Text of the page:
A 45 year-old female presents to the clinic complaining of arch pain in her left foot. She reports that the pain came on after an intense session of tennis, just before returning to work as a hairdresser, after having an extended period of time off work. A thorough medical history reveals that she has had plantar fasciitis before, which was successfully treated with custom made prescription orthotics to control her poor biomechanical foot function, and reduce the strain on the plantar fascia. However, any further damage to the plantar fascia as a result of overuse injury, or over activity, can cause repeated inflammation in the arch and base of the heel, and hence can be the source of the arch pain she is experiencing now. However, arch pain is also a common symptom of Tibialis Posterior tendonitis and Peroneal tendonitis. She is otherwise healthy with no other significant medical history.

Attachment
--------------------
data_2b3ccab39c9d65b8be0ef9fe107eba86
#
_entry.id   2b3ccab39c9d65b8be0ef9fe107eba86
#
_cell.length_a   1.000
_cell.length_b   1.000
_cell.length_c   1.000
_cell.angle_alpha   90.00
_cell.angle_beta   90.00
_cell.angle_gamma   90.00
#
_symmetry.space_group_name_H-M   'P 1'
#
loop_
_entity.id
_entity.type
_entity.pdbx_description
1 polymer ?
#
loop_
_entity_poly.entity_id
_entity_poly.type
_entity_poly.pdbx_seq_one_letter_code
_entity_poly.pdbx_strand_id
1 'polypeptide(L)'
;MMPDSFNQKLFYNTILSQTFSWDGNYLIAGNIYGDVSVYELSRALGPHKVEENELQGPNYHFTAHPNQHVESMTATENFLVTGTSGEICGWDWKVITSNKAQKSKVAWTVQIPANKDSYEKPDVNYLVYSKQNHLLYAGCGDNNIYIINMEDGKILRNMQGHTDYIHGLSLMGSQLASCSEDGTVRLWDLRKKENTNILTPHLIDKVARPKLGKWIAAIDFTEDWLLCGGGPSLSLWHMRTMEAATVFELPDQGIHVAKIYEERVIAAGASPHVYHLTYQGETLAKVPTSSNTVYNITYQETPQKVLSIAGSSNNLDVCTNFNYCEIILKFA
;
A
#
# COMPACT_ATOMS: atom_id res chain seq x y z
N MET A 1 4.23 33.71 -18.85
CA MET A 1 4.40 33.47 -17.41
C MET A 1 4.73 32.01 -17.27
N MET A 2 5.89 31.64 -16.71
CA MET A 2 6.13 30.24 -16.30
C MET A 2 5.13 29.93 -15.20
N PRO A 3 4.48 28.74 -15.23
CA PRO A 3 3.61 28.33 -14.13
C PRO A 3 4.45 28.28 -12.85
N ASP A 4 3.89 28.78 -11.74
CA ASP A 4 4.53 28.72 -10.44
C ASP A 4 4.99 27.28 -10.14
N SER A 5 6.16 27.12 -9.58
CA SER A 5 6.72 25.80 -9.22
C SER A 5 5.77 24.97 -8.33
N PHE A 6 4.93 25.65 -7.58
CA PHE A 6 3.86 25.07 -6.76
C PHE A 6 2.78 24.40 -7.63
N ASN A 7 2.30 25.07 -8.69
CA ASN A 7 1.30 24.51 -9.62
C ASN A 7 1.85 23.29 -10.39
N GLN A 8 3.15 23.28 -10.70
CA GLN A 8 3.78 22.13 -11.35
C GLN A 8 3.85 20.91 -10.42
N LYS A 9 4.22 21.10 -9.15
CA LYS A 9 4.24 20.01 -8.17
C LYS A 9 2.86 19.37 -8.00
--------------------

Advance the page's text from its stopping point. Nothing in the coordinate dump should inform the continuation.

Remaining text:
She has been experiencing this arch pain over 4 weeks now. She describes the pain as a constant sharp pain, with mild infrequent throbbing, especially at night times. When the pain first suddenly came on, she bought a new pair of sneakers and put her orthotics inside, hoping the pain will gradually go away. However, she reports that the arch pain has been getting progressively worse since. She has been advised to take some over the counter anti-inflammatories to reduce the pain in the arch of her foot, and has found this to be helpful. However, after a long day of work and being on her feet all day, the pain comes back, and the only way to relieve it is by resting and elevating her feet. However, due to the nature of her work, she is unable to rest her feet, and has to continue work through the pain.